In the US, Whole Foods has become the first nationwide chain to offer promotions and special content for Ramadan. The grocery store’s blog will share recipes and sponsor giveaways all month for the nearly 2 million American Muslims.

The TSA has just posted on their blog about what to expect in airports during Ramadan, though most of their tips are general for any time of year (you may encounter Muslims performing ablutions in airport bathrooms or hear prayers whispered) or information about what not to expect (i.e. eating or smoking).

Ramadan will end on August 29 this year, followed by a week of celebration when many Muslims travel to visit family or pilgrimage to Mecca.

Read more Gadling travel tips for Ramadan here. Traveling in the Muslim world this month? Share your experiences with us in the comments below.

[Photo courtesy balavenise, Wikimedia Commons]

Ramadan begins in the Muslim world: a report from Turkey

Yesterday was the first day of Ramadan (or Ramazan, as it is called in Turkey), a month-long holiday in the Islamic faith of fasting, prayer, and reflection. For observant Muslims, eating, drinking, smoking, and sexual activity is prohibited from dawn to dusk for 30 days. The elderly, ill, pregnant and nursing mothers, as well as (interestingly) menstruating women are excused. Before dawn, drummers traditionally walk the streets to wake people up to eat a last meal before the fast begins. At the end of the day, the fast is broken with an iftar meal which usually involves special pide flat bread in Turkey.

While many Westerners choose to avoid travel to Muslim countries during Ramadan due to the awkwardness of eating during the day, the nights can be a fun and fascinating time to observe the celebrations and feasts. As Turkey is a fairly liberal country and Istanbul particularly secular, I was curious to see how behavior would change in the city, particularly during the current heatwave. The night before Ramazan began, I headed to the supermarket to stock up on provisions, not wanting to flaunt my food and drink purchases (including very un-Muslim wine and bacon) while others were fasting. While it wasn’t like the pre-blizzard rush I expected, I did spot quite a few Muslims carb-loading on pasta, cookies, and baked goods in preparation for the fast.The first morning of Ramazan, I followed tweets from my fellow Istanbulites reporting on the drummers who woke them pre-dawn but they weren’t heard in my neighborhood. Outside on my street of fabric wholesale stores, it was tea-drinking, chain-smoking, kebab-eating business as usual. Heading down to posh Nişantaşı, the Soho of Istanbul, shop girls still smoked outside designer boutiques and sidewalk cafes were busy as ever. I spotted a few Turkish workmen lying languidly on the grass in Maçka Park, though whether their fatigue was due to fasting or the unbearable humidity is debatable. Hopping on the (blissfully air-conditioned) tram to tourist mecca Sultanahmet, visitors brandished water bottles and crowded outside restaurants as ever, but the usual touts outside the Blue Mosque were hard to find, as were any signs of Ramazan being observed. Slightly different was the waterfront Eminönü area where the Galata Bridge crosses the Golden Horn; the usual dozens of fishermen where cut down to a handful on either side and the plethora of street food vendors serving the thousands of ferry commuters were fewer.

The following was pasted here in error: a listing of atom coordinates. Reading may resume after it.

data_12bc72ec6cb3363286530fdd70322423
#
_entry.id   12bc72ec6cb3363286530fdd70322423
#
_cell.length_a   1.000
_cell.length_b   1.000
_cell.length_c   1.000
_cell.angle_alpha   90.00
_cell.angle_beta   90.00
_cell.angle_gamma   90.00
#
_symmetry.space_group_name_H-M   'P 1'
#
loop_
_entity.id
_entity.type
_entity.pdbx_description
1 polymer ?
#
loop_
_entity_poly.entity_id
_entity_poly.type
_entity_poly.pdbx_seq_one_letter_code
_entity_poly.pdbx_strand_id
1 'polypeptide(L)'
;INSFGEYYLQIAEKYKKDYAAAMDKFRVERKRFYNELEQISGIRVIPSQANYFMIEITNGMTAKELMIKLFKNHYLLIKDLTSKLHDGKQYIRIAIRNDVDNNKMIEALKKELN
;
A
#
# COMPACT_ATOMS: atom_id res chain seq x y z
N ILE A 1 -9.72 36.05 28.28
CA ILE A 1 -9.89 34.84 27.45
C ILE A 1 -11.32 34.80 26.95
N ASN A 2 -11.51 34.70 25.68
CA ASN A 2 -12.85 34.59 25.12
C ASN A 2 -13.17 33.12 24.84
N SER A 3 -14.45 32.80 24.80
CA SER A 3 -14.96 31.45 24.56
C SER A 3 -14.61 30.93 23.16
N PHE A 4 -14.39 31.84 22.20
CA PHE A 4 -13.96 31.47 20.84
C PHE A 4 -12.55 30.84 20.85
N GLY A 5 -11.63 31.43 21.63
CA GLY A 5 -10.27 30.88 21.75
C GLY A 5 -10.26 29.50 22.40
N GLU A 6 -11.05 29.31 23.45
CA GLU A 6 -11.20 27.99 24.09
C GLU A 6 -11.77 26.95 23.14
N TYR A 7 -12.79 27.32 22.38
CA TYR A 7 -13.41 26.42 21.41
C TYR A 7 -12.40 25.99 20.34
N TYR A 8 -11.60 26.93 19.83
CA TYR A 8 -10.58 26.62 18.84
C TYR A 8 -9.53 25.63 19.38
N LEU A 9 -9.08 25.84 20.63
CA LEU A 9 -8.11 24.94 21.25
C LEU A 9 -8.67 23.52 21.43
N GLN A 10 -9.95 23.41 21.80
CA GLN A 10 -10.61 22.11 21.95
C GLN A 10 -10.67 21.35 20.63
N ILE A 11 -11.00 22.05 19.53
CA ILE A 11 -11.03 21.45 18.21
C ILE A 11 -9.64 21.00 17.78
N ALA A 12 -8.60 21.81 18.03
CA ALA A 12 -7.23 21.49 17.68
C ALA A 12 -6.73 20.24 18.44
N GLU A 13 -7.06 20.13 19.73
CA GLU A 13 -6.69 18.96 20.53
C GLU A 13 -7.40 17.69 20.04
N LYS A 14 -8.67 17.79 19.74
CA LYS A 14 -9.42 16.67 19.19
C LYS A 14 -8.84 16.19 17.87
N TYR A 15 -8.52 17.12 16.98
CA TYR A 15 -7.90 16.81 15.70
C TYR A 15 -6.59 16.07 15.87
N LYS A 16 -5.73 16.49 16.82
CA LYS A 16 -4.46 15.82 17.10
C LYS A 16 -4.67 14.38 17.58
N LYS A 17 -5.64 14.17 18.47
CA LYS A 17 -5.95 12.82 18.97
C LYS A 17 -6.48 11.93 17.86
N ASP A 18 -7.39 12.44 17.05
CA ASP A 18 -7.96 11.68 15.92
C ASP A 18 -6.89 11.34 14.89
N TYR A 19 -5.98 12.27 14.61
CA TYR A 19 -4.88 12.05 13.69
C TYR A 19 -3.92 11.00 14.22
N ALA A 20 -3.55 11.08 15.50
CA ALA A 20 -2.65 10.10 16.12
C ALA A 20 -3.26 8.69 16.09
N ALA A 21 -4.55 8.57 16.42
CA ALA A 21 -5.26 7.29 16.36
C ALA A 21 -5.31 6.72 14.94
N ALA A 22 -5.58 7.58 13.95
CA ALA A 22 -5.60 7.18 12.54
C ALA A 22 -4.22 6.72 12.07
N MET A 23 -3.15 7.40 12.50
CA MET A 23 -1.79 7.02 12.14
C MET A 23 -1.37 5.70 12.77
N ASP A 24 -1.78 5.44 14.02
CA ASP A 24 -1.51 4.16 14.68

That evening near Taksim Square, hardly any restaurants had closed and even the fasting waiters seemed good-natured about serving customers. Just before sunset, lines started to form outside bakeries selling pide, and at the dot of 8:20pm, restaurant tables quickly filled up and several waiters sat inside and ate ravenously. The mood was convivial and festival-like on the streets, and special concerts and events are put on nightly throughout the month. This month’s English-language Time Out Istanbul provides a guide to Ramadan as well as a round-up of restaurants serving iftar feasts, but curiously, almost all of them are at Western chain hotels.

While it’s hard to tell if people are fasting or just not indulging at the moment, here in Istanbul, life goes on during Ramazan. As the days go on, I expect to notice more bad moods and short tempers, particularly with the already slightly deranged taxi drivers craving their nicotine and caffeine fixes. Little will change for a non-Muslim traveler during Ramazan, particularly in tourist areas, but it’s still polite to be discreet about eating and drinking in public as a courtesy to those fasting. I look forward to Şeker Bayramı (Sweets Festival) next month, the three-day holiday marking the end of Ramazan, and the equivalent of Christmas or Hanukkah, with a little bit of Halloween thrown in. During the holiday, children go door to door and get offered candies and presents, Turkish people visit with family, and everyone drinks a lot of tea.

Any other travelers experiencing Ramadan this month? Tell us about your experience in the comments.

[Photo credit: Flickr user laszlo-photo]